Russia Admits Syria’s Assad May Be Losing Control

Russia doesn’t exclude a rebel victory in Syria so it has to plan for a future without Assad.

Russian foreign minister Sergei Lavrov and American secretary of state Hillary Clinton address a news conference in Munich, Germany, February 5, 2011
Russian foreign minister Sergei Lavrov and American secretary of state Hillary Clinton address a news conference in Munich, Germany, February 5, 2011 (Münchner Sicherheitskonferenz/Sebastian Zwez)

In the clearest indication to date that Russia may be preparing for a Syria without President Bashar al-Assad, the country’s deputy foreign minister Mikhail Bogdanov argued on Thursday that “it is impossible to exclude a victory of the Syrian opposition.”

Just last week, Russian foreign minister Sergei Lavrov, after meeting with his American counterpart Hillary Clinton, insisted that the Kremlin was not planning for Assad’s fall from power. “Our position on Syria is well known,” he said. Reiterating the line that Russian officials have used repeatedly, Lavrov argued, “Moscow does not stick to Assad or to some other figure on the Syrian political scene.”

Russian newspaper Kommersant reported two days later that the country “does not intend to persuade the Syrian leader to leave his post voluntarily.” Prime Minister Dmitri Medvedev had criticized Western countries a week earlier, telling French reporters, “not a single state, not a single government should undertake any action directed at the forcible replacement of an acting government in any other country.”

However, according to the Russian news service Interfax, Bogdanov said, “We must look squarely at the facts and the trend now suggests that the regime and the government in Syria are losing more and more control and more and more territory.”

While it doesn’t contradict Lavrov’s previous statement, Bogdanov’s suggests that Russia must be preparing for the eventuality of regime change, including the evacuation of thousands of nationals from the country which it considers its only ally in the Middle East.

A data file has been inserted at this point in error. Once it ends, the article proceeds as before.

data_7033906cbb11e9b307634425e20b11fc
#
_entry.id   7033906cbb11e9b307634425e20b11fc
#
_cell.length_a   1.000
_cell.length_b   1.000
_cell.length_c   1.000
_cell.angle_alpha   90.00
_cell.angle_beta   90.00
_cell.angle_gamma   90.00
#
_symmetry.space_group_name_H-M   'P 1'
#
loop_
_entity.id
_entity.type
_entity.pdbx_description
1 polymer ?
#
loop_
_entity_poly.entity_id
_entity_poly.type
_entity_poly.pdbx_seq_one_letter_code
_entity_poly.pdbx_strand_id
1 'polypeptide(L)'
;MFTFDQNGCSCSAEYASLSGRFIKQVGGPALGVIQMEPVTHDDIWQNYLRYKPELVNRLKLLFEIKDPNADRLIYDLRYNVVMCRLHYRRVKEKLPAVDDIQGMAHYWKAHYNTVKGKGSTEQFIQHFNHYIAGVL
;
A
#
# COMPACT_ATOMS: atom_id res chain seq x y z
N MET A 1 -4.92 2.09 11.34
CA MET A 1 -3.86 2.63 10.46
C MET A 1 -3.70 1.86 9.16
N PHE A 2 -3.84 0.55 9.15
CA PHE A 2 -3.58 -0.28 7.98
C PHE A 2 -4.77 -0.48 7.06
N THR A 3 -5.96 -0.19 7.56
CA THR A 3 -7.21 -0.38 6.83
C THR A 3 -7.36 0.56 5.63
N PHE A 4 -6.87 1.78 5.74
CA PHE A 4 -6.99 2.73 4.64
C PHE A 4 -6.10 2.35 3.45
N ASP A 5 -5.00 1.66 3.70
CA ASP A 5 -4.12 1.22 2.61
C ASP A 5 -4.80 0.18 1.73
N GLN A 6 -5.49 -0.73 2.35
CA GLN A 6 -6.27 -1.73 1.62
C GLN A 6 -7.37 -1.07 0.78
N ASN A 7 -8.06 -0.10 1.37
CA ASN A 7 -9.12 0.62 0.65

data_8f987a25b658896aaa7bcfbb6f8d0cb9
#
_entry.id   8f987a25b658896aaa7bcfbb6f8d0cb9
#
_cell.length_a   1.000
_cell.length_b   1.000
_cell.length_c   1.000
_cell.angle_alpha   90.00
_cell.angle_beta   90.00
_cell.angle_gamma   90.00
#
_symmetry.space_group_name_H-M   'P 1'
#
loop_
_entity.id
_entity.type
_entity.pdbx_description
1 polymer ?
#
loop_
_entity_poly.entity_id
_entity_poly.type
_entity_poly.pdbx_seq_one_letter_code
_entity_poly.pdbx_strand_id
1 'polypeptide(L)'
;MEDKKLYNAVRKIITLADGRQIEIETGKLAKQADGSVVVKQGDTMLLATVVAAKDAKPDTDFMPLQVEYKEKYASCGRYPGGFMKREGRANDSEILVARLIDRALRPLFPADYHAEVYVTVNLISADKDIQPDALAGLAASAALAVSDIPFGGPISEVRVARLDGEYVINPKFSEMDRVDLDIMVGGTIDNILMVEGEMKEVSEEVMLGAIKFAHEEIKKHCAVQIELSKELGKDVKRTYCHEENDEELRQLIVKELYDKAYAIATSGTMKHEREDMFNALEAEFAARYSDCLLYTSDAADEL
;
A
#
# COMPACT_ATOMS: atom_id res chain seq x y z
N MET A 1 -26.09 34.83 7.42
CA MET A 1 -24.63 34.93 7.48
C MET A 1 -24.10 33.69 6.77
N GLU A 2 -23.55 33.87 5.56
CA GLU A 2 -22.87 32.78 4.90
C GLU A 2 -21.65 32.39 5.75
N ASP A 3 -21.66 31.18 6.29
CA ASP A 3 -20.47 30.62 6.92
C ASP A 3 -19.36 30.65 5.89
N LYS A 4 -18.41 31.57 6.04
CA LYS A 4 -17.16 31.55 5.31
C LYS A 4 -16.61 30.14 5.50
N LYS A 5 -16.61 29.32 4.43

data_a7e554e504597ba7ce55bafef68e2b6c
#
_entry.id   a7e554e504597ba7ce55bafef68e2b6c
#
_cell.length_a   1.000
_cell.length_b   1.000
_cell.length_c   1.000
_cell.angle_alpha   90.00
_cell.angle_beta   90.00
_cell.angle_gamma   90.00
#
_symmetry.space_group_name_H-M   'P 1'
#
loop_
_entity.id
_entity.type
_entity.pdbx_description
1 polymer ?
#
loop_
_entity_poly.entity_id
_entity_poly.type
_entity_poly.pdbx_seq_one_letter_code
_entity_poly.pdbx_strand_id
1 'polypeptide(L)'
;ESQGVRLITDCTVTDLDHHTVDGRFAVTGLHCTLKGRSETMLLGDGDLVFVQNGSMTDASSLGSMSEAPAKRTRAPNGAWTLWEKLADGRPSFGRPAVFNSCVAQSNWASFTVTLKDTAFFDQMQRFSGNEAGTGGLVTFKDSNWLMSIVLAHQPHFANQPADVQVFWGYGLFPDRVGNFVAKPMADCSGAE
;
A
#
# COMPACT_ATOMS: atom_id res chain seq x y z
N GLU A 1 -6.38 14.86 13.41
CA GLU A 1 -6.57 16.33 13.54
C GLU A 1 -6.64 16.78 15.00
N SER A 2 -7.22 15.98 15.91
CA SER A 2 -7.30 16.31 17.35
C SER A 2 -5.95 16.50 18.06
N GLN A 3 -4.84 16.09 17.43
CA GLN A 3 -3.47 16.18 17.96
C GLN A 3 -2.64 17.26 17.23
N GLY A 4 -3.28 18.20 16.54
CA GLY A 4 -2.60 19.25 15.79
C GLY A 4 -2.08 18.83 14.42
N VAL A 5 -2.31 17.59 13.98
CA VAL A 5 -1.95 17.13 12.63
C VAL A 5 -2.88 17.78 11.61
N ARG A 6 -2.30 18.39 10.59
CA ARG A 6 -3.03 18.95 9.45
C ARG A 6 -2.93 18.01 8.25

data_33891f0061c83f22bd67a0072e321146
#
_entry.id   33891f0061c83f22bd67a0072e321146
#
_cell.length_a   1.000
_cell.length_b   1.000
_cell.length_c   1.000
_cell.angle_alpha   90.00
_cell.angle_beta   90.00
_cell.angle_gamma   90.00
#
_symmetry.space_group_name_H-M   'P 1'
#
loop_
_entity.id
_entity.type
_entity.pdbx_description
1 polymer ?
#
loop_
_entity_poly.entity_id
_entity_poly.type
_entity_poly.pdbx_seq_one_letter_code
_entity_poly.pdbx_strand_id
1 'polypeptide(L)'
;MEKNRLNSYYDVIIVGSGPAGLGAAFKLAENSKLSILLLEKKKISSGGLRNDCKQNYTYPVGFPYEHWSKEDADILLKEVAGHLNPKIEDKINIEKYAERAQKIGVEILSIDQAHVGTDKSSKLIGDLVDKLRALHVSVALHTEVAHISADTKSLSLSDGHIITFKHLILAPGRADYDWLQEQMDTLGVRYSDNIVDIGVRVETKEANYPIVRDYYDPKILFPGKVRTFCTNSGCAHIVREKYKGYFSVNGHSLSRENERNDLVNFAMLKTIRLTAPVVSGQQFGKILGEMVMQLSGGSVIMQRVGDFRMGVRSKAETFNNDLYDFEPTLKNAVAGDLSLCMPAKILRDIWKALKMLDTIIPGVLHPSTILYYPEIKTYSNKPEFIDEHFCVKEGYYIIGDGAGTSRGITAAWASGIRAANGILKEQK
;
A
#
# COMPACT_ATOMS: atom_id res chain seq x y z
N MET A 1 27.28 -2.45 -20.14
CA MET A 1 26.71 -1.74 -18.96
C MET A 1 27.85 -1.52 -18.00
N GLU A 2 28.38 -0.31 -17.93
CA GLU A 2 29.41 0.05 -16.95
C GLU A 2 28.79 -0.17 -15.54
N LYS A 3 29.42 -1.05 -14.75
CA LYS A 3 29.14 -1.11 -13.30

Russia has blocked international efforts to influence the outcome of Syria’s nearly two-year old civil war in the United Nations Security Council, citing last year’s intervention in Libya as a cautionary tale. As Lavrov put it, “Our NATO colleagues grossly distorted the mandate granted to them by a UN Security Council resolution […] and launched a fight against the existing power.”

NATO’s mandate was to protect Libyan civilians but it ultimately enabled the rebels there to displace the regime of Muammar al-Gaddafi, another Russian ally.

The Russians have a naval facility in Syria at Tartus and fear that the removal of Assad will embolden Muslim separatists in its own Caucuses frontier region. The European Union and the United States have nevertheless imposed oil and weapons sanctions on the Ba’athist regime which they suspect Russia of circumventing. Medvedev said last month that his country is merely honoring existing contracts. “We don’t know how long a given political regime will exist,” he argues before promising: “We would cease any supplies only in the event of international sanctions.”

Russia previously suspended weapons sales to Iran when United Nations sanctions prohibited them. But with the threat of a Russian veto in the Security Council, similar sanctions are unlikely to be enacted against Syria.

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